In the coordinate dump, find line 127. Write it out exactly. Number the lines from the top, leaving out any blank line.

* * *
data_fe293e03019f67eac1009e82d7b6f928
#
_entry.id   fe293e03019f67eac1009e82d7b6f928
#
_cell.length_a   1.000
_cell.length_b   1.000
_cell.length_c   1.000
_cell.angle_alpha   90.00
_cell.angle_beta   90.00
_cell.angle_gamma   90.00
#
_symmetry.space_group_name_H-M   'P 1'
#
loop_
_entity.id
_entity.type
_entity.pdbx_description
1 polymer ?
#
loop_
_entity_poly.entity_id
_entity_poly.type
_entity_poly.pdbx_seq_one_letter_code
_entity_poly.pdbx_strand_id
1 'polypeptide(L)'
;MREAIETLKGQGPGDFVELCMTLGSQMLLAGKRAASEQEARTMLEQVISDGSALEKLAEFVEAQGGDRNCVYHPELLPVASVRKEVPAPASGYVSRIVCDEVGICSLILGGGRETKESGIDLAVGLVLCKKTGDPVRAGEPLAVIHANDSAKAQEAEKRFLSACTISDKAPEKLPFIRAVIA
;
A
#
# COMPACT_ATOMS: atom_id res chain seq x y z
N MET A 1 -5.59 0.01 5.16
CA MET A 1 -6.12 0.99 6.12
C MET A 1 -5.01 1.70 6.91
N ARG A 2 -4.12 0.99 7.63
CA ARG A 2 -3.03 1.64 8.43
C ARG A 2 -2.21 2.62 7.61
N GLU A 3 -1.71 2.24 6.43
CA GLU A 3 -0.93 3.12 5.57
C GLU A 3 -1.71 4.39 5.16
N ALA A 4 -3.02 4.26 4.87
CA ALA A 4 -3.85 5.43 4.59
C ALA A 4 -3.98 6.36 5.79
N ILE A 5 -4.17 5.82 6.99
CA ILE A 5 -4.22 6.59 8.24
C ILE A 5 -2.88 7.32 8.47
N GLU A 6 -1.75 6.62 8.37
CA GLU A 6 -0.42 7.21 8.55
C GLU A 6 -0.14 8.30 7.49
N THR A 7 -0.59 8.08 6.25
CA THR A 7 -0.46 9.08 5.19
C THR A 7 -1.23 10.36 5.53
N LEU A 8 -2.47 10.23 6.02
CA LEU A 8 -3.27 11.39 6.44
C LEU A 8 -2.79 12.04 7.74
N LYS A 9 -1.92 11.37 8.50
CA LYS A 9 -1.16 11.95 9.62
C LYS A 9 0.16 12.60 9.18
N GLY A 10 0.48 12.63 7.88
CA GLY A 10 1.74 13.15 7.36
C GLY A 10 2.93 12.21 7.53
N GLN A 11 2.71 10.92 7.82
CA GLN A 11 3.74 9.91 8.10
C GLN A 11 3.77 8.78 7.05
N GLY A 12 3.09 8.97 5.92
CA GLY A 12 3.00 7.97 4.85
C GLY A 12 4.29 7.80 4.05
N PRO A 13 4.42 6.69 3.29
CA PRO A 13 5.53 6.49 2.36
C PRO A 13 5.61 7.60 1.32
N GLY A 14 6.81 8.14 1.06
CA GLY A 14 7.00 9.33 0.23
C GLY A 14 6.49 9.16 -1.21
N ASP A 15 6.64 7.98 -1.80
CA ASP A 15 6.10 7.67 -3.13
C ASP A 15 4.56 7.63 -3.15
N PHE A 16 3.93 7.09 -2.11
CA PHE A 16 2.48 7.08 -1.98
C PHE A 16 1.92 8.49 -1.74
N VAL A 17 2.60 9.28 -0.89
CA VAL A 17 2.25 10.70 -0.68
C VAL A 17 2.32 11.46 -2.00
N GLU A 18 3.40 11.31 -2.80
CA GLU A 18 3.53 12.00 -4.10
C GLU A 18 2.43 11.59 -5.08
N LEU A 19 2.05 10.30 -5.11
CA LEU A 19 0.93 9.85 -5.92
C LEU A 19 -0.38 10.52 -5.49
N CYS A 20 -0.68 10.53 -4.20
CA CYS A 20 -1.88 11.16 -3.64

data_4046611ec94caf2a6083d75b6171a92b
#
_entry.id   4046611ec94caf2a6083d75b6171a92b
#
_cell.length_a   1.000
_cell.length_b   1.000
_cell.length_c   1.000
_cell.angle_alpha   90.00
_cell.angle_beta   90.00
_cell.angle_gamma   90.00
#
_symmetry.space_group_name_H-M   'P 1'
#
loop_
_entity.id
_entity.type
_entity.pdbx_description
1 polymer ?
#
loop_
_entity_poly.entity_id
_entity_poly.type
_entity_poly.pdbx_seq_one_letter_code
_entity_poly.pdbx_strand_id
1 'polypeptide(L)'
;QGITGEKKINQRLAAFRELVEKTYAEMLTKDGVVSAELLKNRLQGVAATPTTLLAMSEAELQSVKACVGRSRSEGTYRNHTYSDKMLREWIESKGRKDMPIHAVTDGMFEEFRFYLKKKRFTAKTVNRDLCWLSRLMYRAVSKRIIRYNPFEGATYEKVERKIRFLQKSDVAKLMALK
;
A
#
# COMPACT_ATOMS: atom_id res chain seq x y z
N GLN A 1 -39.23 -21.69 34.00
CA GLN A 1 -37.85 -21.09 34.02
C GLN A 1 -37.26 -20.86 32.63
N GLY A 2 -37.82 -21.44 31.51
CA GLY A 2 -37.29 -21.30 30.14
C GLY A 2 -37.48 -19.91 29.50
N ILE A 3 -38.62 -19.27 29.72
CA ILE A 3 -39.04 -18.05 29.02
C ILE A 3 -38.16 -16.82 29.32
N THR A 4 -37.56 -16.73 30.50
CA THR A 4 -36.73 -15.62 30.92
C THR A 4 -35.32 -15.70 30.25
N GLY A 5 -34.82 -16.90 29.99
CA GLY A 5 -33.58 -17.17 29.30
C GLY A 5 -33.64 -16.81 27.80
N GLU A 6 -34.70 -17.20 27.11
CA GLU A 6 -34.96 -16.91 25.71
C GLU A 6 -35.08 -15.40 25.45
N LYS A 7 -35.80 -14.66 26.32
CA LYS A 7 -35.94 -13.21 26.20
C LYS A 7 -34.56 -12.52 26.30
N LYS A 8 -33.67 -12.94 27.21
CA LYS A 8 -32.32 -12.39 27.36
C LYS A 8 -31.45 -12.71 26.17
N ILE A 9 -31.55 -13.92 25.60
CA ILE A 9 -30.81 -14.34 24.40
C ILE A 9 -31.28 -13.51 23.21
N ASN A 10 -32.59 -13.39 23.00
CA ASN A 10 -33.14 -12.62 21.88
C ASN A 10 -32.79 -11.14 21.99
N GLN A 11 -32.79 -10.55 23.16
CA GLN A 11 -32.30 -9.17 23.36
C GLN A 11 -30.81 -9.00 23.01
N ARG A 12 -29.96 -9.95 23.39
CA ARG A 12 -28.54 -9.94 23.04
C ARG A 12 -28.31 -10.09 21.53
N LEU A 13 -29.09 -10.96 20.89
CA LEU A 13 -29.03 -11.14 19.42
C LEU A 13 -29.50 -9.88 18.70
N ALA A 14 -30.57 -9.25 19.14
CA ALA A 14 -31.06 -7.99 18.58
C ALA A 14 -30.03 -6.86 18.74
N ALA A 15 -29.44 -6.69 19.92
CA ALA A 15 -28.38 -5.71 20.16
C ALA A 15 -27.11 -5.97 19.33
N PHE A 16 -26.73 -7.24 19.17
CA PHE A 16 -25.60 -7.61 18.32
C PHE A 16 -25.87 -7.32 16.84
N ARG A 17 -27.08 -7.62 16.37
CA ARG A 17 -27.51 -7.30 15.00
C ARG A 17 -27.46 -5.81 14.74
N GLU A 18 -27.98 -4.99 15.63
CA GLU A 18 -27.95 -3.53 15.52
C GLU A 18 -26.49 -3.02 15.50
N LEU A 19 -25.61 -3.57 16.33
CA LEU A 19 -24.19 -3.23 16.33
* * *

CA ILE A 3 -39.04 -18.05 29.02